All workstations should be two metres apart, while floor markings such as tape or paint should be used to maintain safe distances around the workplace. Non-essential trips around offices or sites should also be kept to a minimum, with rules imposed on the use of high traffic areas. Where possible, this may include the instigation of ‘one-way flow’ through buildings.

 

Shift patterns

Part of your approach to social distancing in the workplace may relate to shift patterns. You may wish to consider staggering working hours in order to prevent simultaneous arrivals, or even consider working different days, e.g. working over the weekend and taking weekdays off. This should be undertaken in consultation with employees to assess their needs.

The guidance advises to avoid the use of hot desks where people use any available workstation – and spaces for most offices but acknowledges that this is not always possible. While ‘hot desking’ may seem counterintuitive, it could form part of an approach to shift patterns. By thoroughly cleaning a workstation between uses, multiple people could use a reduced number of workstations in different patterns, maintaining social distancing and maximising your use of space.

 

Mental health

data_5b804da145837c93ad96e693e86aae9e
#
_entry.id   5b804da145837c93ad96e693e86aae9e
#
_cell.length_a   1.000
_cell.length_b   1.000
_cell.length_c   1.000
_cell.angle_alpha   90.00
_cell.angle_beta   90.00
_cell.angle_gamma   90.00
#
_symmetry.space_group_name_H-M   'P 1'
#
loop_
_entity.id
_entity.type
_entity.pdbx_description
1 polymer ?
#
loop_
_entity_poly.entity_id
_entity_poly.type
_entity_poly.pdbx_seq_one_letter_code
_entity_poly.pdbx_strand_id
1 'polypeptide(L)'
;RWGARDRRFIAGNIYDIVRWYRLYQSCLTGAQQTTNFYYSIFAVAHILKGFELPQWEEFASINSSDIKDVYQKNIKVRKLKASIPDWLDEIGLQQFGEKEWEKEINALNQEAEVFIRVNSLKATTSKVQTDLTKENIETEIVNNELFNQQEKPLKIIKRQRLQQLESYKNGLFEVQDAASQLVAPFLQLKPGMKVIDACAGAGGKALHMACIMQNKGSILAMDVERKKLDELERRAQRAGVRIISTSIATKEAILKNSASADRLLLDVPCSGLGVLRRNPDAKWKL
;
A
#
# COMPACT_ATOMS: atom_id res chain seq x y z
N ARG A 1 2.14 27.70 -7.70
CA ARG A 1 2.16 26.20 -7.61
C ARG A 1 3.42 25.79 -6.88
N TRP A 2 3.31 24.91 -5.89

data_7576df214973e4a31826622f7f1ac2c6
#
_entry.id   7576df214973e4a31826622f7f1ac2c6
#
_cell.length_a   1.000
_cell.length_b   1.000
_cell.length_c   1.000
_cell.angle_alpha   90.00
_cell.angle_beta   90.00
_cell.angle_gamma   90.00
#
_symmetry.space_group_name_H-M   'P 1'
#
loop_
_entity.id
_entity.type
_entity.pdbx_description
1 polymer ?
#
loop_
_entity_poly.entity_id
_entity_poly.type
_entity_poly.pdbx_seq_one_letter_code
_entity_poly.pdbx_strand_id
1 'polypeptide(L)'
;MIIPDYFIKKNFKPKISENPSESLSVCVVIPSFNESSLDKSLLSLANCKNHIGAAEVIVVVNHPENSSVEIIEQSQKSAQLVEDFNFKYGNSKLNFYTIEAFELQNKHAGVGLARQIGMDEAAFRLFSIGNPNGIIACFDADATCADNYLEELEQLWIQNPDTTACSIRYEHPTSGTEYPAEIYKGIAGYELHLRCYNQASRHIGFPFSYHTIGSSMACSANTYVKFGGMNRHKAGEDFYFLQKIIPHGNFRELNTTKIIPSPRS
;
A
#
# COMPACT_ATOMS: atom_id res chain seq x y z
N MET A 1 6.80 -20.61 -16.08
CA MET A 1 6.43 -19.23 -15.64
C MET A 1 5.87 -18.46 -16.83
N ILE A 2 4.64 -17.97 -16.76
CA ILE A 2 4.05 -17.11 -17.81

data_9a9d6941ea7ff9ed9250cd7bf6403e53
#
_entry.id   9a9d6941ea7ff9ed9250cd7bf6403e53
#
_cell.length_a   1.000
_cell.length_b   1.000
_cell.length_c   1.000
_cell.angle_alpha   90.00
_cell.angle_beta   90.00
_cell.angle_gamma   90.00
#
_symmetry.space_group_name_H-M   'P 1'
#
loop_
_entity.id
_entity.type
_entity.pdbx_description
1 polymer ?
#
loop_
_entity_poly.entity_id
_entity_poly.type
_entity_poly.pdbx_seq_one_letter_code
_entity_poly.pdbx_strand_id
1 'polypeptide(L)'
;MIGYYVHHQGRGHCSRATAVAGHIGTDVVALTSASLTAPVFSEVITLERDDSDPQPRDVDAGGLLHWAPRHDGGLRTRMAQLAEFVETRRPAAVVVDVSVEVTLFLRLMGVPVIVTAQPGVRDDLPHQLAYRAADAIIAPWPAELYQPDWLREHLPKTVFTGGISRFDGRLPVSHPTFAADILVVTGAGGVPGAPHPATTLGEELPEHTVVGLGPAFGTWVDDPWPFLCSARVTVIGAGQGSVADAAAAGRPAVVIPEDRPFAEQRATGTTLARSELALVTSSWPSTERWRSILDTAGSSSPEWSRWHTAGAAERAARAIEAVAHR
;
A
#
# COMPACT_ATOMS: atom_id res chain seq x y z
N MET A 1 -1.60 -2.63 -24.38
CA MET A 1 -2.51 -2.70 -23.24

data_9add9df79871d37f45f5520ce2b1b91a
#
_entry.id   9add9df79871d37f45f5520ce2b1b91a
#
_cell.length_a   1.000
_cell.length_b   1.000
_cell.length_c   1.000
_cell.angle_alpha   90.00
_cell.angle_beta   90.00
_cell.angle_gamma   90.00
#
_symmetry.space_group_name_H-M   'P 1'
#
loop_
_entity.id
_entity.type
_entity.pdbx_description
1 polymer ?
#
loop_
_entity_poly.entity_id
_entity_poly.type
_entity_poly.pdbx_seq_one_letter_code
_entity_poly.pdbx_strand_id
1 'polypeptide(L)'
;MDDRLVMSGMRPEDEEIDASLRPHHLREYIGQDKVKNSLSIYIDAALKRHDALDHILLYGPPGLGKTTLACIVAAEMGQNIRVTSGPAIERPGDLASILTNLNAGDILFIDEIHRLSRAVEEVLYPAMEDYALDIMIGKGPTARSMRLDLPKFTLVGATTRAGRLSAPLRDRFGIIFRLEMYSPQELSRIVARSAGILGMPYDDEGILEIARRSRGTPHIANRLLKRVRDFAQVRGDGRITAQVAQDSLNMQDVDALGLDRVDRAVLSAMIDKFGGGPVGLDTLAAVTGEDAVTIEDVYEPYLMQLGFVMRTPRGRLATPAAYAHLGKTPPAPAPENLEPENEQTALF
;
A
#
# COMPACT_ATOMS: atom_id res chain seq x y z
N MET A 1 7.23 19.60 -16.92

One underappreciated aspect of health & safety in general is mental health. A coronavirus risk assessment should take into account the mental burden of any changes you are making, as well as the general impact of returning to work during the coronavirus pandemic. It’s likely that some people will be concerned about returning to work, and this may cause added stress.

You should look to provide support to employees where possible, whether this is in person with social distancing or remotely, and to make staff aware of this. It may be prudent to formulate a general policy within your Employee Handbook regarding mental health support with reference to the coronavirus, which can support you going forwards.

 

How Loch can help

Conducting a successful health & safety risk assessment is vital for any business returning from coronavirus lockdown. Getting it right can help to protect the wellbeing of your employees, while also helping to protect your business from legal action and fines should an infection occur, as well as any damage to your reputation.

Loch Associates have experience in providing a range of health & safety services, including risk assessments, risk management, comprehensive health & safety reviews and mental health first aid training. Visit our Health & Safety page to find out more, or please get in touch with us today.